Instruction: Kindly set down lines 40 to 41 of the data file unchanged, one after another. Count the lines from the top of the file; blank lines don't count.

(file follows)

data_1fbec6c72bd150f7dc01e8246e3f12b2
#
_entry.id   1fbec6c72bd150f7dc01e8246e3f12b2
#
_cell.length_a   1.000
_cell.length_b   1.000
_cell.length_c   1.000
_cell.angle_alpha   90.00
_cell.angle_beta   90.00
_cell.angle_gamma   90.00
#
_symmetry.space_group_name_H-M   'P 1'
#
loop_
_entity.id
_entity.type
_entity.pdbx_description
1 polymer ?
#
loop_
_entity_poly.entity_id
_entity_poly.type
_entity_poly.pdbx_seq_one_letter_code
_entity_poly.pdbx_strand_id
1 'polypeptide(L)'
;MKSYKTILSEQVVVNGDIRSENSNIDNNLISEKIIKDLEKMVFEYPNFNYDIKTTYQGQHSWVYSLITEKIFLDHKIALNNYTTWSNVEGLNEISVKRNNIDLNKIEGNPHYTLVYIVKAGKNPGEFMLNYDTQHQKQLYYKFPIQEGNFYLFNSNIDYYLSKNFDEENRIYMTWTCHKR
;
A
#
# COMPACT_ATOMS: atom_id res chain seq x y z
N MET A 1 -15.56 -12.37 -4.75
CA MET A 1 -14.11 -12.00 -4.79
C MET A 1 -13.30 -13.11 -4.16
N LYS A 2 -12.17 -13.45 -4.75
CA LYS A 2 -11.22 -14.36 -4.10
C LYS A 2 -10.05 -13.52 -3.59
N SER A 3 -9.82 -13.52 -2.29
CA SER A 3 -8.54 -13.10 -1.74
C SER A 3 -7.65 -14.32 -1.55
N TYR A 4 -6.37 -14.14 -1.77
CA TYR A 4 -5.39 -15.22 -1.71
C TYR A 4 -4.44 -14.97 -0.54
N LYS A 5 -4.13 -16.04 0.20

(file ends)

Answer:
N TYR A 4 -6.37 -14.14 -1.77
CA TYR A 4 -5.39 -15.22 -1.71